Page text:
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Comments

  1. sunnymama says:

    Sorry, I just posted my link on last weeks frugal friday post by mistake but have posted it here now :)

  2. dancingwithdaffodils says:

    I love berry season! Every year, we can jars and jars of jam that we enjoy year round as a sweet reminder of this wonderful time of year. Jars of jam are always on hand for last minute hostess gifts and the like.

  3. I just bought a HUGE watermelon(it was on sale and I got carried away). I have diced it up and put int in containers in the fridge. There are only two of us and I am afraid we won't be able to eat it all in time. Do you have any suggestions? Thanks :)

    Amanda @ Coping with Frugality

    • centsability says:

      @Amanda, You can make two things from that watermelon: 1. Juice. Just put the watermelon pieces in a blender and blend to desired consistency, adding a little sugar to taste. 2. Take the juice and make homemade popsicles from it! They’ll taste just like those real watermelon pops you can sometimes buy, remember those? Super yummy.

  4. Katie @ goodLife {eats} says:

    Amanda – Watermelon Lemonade
    is a great way to use up watermelon! I bet you could freeze cubed watermelon for use in smoothies or slushies.

    Jessica – you pretty much touched on all my favorite frugal food tips! Last year I canned salsa when the price was really low on tomatoes. I have 2 jars left and it's been almost a year. I can see that I'm going to have lots of bell peppers in my garden, so I'll probably use this tip and freeze some for later use.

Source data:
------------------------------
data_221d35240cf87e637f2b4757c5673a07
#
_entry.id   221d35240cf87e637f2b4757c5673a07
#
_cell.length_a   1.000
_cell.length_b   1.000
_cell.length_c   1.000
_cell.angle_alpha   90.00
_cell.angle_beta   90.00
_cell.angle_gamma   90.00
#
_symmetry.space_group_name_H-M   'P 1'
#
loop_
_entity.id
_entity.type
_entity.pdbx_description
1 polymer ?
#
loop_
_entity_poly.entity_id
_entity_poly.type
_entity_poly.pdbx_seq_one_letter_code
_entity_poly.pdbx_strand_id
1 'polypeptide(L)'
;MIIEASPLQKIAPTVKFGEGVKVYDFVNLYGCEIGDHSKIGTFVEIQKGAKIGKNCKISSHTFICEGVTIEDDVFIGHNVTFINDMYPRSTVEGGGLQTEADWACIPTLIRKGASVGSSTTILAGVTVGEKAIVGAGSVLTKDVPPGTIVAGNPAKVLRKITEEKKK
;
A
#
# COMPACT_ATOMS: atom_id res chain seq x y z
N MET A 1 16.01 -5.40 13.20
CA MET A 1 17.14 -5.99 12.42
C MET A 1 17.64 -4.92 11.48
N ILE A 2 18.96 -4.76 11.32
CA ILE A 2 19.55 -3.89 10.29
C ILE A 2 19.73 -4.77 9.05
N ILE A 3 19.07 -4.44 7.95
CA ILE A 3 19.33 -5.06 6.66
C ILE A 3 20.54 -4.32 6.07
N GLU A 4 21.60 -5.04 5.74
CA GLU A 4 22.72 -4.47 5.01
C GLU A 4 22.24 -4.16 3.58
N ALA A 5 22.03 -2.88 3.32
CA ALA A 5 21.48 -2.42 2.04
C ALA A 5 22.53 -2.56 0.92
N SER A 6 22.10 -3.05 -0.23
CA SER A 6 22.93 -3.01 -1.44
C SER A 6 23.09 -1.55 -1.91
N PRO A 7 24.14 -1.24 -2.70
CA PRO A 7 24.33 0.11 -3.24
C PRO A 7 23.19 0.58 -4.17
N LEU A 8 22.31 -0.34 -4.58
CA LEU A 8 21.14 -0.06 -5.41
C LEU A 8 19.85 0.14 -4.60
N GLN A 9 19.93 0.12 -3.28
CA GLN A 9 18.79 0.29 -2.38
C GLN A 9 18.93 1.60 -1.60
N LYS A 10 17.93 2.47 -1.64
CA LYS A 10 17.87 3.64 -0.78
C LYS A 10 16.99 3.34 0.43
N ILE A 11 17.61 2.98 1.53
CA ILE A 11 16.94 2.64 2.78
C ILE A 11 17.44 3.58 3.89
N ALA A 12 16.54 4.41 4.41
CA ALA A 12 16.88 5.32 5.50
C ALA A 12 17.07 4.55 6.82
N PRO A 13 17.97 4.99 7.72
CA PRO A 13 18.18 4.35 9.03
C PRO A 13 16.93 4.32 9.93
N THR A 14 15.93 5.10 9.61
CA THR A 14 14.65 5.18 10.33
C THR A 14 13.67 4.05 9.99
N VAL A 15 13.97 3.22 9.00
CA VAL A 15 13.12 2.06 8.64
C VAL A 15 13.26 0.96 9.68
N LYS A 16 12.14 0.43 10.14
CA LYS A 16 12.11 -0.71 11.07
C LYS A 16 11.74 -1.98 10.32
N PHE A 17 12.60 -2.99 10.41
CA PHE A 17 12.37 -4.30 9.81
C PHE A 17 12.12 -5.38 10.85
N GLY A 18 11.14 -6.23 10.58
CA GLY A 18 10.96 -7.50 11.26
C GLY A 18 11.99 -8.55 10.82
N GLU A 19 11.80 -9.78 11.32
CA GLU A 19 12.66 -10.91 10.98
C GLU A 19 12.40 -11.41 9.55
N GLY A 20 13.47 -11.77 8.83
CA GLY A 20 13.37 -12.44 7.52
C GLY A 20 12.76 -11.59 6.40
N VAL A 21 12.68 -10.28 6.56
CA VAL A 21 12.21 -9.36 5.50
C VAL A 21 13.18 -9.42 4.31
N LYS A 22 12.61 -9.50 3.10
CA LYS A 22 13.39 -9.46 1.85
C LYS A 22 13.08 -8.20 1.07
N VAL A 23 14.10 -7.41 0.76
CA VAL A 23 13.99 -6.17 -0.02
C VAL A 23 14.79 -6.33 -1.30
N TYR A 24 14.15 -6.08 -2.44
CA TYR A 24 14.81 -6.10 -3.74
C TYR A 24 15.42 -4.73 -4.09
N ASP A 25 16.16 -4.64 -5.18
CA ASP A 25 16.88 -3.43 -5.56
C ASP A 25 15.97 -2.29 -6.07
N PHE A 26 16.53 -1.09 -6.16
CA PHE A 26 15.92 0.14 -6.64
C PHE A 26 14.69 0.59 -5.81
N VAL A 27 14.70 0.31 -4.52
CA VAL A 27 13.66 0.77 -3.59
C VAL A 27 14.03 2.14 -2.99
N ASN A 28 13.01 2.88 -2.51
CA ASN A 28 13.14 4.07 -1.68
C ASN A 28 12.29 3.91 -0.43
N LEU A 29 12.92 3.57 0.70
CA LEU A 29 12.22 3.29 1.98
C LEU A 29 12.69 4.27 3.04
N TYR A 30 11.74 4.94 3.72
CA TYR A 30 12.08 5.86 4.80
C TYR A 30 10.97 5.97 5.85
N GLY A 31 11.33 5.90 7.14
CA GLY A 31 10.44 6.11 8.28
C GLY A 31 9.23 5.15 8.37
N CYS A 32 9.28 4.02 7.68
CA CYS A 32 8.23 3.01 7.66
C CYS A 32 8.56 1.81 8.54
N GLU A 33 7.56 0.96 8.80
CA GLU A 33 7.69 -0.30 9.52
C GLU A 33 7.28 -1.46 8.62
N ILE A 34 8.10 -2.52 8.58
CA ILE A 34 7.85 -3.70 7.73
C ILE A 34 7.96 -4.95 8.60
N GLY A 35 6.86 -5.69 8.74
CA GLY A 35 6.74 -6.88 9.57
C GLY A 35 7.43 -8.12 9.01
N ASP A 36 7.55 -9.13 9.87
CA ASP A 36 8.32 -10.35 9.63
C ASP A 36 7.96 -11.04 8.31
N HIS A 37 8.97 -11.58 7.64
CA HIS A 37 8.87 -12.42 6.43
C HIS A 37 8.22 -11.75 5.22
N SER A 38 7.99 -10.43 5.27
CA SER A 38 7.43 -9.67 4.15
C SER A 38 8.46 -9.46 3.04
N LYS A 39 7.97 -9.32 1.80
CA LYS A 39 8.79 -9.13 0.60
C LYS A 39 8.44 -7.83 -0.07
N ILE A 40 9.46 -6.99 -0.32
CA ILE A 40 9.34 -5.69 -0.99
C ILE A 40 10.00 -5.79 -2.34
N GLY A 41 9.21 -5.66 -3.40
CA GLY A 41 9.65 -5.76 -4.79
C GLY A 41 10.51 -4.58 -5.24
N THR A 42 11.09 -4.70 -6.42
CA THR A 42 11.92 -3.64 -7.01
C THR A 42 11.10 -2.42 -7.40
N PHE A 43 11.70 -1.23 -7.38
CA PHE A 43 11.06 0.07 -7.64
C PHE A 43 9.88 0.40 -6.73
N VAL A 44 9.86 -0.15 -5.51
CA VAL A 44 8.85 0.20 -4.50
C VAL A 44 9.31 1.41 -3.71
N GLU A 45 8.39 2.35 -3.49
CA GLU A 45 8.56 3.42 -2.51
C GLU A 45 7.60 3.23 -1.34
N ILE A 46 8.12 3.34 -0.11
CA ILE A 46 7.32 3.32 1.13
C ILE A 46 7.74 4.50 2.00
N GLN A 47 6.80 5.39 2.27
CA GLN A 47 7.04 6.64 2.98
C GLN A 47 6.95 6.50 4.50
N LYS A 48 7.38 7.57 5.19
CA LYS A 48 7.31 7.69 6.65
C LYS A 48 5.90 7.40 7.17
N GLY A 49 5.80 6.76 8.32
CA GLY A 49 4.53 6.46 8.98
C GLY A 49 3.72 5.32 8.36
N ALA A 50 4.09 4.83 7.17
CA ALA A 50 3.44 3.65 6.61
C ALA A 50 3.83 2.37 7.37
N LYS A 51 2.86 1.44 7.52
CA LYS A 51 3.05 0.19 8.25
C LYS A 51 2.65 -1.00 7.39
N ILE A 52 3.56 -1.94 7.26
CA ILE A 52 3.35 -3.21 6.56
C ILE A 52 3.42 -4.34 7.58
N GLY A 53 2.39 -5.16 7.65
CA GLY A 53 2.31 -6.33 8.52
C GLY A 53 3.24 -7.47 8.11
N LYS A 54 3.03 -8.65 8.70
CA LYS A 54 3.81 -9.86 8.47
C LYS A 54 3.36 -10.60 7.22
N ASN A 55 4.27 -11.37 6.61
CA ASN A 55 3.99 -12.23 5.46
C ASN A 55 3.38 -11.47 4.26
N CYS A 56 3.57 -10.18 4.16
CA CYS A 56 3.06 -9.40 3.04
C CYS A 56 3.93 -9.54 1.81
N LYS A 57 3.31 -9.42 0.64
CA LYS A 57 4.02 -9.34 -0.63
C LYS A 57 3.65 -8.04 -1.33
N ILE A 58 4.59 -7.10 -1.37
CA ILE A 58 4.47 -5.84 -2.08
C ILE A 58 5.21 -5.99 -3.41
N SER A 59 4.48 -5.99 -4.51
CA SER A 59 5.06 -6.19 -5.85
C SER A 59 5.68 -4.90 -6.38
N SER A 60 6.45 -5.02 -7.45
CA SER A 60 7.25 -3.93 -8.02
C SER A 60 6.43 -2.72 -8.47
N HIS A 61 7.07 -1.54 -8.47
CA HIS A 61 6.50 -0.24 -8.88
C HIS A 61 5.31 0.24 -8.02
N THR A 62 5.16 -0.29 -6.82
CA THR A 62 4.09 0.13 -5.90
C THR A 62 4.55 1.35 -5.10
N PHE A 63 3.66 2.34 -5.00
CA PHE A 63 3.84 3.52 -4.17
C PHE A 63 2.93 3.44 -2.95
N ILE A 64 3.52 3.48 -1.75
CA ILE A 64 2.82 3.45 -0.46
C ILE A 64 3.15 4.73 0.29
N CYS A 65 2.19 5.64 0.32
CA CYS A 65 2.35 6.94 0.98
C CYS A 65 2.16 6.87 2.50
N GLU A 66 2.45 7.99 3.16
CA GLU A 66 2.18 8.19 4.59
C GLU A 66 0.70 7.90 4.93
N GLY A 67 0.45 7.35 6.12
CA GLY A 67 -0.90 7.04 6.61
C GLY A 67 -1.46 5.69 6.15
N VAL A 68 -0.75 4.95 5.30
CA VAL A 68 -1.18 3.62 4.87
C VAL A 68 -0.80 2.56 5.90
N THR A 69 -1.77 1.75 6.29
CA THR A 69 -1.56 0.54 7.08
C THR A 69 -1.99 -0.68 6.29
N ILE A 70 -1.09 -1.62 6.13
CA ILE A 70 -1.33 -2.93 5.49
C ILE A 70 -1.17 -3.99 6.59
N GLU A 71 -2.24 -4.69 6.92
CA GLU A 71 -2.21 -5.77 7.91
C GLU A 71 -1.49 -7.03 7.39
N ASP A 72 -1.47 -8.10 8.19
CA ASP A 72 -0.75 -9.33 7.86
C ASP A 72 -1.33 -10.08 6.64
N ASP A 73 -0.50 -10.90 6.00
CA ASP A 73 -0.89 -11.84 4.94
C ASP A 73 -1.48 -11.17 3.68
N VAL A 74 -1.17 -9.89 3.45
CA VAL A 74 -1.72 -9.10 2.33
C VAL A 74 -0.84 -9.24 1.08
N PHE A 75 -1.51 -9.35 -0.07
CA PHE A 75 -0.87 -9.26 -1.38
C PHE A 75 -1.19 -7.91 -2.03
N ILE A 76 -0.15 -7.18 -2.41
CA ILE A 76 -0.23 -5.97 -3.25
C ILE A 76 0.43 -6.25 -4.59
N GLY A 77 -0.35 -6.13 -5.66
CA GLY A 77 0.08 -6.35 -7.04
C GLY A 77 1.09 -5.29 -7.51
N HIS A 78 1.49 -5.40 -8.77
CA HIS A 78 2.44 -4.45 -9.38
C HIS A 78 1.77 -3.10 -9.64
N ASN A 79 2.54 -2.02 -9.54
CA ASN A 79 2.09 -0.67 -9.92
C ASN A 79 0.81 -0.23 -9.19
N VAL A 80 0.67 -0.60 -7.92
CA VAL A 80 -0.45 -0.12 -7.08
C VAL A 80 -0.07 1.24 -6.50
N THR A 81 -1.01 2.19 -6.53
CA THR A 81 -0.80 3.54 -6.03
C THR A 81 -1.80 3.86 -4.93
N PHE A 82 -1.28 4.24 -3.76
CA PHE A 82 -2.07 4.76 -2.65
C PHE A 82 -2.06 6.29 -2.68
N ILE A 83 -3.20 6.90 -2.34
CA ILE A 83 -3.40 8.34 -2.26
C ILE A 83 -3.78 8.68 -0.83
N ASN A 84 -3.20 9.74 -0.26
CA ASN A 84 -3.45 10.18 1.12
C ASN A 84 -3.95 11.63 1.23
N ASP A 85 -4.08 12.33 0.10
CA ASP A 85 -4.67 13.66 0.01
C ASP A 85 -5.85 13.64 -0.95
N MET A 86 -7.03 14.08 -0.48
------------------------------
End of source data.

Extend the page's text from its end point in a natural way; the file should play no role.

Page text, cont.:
5. Hoosier Homemade says:

    I've been buying strawberries at Aldi's for .99, you can't pick them for that. But, I will be picking blueberries soon.
    Thanks for hosting another great FF!
    ~Liz

  6. Katie @ goodLife {eats} says:

    I linked up my post about DIY Home Spa Tips. We all enjoy pampering, but it can get expensive.

  7. FishMama says:

    Amanda, I would agree with Katie. Since you've got the watermelon already processed, I'd pop your containers into the freezer. It won't be great for fresh eating, but it will be just fine for the applications she mentions.

    To conserve space, you could juice it before freezing. Just run it through the blender and then pour it through a fine mesh strainer, pressing on the solids to get the juices out. I have a friend who buys watermelon juice at Trader Joe's, so you could drink it plain or add it to lemonade of slushies, like Katie said.

  8. Sarah Eliza @ devastateboredom says:

    Love this post! It ties beautifully in with mine. I wish I could stock up to the same degree as you, but living in an apartment (with a roommate at that!) makes it so hard. I look forward to a little more settled stage in life, when I can have awesome things like a pantry and big freezer lol. At that point I'll follow your advice word for word…

  9. Your fruit looks so good. We just picked 10 pounds of blueberries last weekend!

  10. LOVE these tips. Buying in-season definitely helps save money. Looking through some of the links brought me to a question …. When’s the last time you got flour for $1.50/5 lbs.? I never saw a good flour sale either at Christmas or Easter this last year and I’m really bummed about having to pay $3.00+ for it now! :(

    • Jessica Fisher says:

      @Sharon, Albertsons had it close to that this past winter. It’s not a regular thing, though. I usually buy the 10# bag at Walmart now. I can’t remember how much it is, though.